Computer processing power could be increased by harnessing topological features called skyrmions Credit: Morris MacMatzen/Getty

When is a skyrmion not a skyrmion? The answer, as any good condensed-matter physicist knows, is when it’s a magnetic antiskyrmion. Yes, even swirling topological textures that emerge as effective particles inside magnets have their opposite numbers. And online in Nature this week, scientists report hard evidence of their discovery (A.K.Nayaketal.Nature;2017). The experiments reveal a new twist on how strange patterns of magnetization form and spin against their static background, like whirlpools in a body of water. And they expand the family of observed skyrmions from two to three. The particles are tightly related: the antiskyrmion is defined by a swirling pattern that alternates the textures of the two existing skyrmions.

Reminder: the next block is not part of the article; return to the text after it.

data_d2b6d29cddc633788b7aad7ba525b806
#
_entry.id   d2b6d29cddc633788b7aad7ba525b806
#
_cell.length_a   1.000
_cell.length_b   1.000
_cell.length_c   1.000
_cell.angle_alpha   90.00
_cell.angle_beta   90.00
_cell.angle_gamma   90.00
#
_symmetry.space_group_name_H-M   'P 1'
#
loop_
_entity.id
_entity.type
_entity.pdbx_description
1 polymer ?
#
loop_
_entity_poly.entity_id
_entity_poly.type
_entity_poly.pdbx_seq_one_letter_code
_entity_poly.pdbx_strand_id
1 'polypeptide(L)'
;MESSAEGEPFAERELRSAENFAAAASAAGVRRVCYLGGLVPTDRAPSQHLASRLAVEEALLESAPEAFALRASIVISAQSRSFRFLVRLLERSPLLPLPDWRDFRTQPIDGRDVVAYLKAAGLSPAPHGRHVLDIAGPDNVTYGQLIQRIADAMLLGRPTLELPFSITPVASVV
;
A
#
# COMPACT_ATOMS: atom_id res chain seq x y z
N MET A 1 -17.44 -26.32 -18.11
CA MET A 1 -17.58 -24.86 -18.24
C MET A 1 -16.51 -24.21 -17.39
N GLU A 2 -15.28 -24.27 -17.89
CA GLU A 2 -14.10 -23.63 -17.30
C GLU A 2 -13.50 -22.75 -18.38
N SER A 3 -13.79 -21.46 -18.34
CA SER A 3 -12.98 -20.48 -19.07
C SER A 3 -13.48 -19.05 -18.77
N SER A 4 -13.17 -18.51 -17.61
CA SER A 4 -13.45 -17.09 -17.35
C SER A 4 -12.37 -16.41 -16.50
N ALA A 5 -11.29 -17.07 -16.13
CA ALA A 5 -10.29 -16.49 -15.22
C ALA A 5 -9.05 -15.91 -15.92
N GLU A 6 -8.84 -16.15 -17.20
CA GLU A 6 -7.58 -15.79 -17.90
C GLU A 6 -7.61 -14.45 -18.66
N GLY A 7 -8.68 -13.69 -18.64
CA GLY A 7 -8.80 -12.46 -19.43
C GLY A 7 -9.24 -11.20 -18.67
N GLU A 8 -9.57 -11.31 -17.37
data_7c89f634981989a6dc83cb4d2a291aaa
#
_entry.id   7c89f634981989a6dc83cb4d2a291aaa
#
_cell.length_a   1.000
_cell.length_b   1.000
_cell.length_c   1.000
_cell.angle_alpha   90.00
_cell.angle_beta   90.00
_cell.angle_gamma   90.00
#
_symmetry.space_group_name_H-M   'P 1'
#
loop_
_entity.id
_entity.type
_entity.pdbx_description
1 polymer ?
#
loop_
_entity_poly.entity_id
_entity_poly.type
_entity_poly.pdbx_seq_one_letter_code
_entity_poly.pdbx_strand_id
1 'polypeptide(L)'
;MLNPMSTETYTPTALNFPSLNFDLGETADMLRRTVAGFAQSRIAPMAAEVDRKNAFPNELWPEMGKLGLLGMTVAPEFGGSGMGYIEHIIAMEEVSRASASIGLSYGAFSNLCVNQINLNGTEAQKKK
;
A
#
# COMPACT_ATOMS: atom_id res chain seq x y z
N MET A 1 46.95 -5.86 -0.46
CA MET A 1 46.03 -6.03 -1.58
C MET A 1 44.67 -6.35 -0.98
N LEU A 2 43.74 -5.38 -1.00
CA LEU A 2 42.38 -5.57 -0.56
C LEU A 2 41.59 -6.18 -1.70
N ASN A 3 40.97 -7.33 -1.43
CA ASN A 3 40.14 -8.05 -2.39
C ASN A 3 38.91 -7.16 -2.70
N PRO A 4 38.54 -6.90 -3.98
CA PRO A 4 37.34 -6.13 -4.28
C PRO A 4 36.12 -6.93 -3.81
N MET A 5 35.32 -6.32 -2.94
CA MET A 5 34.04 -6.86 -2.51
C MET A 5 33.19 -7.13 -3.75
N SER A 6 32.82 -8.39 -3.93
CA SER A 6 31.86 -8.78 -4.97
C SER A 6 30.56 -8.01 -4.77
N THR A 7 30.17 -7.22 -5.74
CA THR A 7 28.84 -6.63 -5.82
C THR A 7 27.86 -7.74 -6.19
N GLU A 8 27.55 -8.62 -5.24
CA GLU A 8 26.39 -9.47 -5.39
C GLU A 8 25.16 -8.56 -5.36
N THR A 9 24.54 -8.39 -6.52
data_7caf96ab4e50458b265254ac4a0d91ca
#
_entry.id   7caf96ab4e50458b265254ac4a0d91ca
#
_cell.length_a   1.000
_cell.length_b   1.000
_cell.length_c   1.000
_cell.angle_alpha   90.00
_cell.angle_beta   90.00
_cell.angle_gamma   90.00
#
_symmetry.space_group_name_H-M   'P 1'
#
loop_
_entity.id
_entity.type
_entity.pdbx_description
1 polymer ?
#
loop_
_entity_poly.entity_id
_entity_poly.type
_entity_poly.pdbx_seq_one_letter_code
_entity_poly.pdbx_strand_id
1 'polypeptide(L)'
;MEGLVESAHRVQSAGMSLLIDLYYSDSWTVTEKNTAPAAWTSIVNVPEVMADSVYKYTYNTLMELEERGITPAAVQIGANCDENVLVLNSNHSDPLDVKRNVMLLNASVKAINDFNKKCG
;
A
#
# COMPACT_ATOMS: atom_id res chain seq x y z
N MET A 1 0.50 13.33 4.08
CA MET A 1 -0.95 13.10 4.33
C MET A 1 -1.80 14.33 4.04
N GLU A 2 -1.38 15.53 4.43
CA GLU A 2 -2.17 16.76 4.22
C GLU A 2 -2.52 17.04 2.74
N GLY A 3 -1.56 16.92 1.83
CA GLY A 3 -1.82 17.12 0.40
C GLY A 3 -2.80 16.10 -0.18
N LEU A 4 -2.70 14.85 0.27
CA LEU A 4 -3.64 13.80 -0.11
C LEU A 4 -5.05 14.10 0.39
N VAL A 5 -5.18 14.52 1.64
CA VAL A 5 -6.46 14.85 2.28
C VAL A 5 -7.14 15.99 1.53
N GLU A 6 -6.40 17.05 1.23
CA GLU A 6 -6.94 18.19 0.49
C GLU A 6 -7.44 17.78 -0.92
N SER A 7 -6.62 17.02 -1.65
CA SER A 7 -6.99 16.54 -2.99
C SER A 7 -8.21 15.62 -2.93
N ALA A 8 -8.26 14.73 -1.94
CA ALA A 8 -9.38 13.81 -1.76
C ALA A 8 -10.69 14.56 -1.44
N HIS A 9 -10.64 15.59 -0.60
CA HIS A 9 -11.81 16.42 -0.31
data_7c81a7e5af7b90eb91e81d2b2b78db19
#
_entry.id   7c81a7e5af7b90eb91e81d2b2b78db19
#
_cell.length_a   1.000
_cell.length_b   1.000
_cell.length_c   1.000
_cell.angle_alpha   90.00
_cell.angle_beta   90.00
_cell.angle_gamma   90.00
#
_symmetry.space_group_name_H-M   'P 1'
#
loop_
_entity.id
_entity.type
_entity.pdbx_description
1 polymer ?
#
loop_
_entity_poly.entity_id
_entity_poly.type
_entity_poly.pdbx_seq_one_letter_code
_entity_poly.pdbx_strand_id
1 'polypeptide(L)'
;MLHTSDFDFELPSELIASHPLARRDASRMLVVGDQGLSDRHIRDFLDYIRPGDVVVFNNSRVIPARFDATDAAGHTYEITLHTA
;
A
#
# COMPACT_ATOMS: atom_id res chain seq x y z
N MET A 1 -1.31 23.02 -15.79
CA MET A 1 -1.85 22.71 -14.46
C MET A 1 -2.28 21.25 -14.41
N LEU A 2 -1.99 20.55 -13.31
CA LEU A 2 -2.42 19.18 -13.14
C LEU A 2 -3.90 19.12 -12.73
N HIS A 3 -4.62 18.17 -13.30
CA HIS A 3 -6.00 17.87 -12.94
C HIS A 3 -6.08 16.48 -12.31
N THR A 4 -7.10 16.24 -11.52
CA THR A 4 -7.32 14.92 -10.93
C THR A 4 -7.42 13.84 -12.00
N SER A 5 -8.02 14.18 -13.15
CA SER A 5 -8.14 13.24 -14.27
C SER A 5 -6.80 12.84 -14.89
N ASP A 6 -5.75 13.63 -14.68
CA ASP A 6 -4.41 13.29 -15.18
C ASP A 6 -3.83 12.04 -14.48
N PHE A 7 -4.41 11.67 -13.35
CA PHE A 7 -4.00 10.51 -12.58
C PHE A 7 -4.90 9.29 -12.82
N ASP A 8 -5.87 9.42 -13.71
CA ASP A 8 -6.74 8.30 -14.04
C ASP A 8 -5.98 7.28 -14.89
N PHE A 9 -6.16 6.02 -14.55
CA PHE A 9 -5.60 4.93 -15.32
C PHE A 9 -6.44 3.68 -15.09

Skyrmions — which can be visualized in part as spheres studded with arrows that have been collapsed onto a flat plane — are curious, but they are no longer a mere curiosity. Topology is hot right now (see Nature 547, 257–258; 2017). And physicists think skyrmions could offer a way to stabilize spintronic systems — electronics that use the spin of electrons as well as their movement. This could increase the processing power of computers beyond the boundaries of Moore’s Law. Antiskyrmions could help, the physicists say, because they could allow skyrmion structures to be designed and built to order.

Skyrmion science has had many false starts (see Nature 465, 846; 2010). But these weird particles are becoming harder to overlook.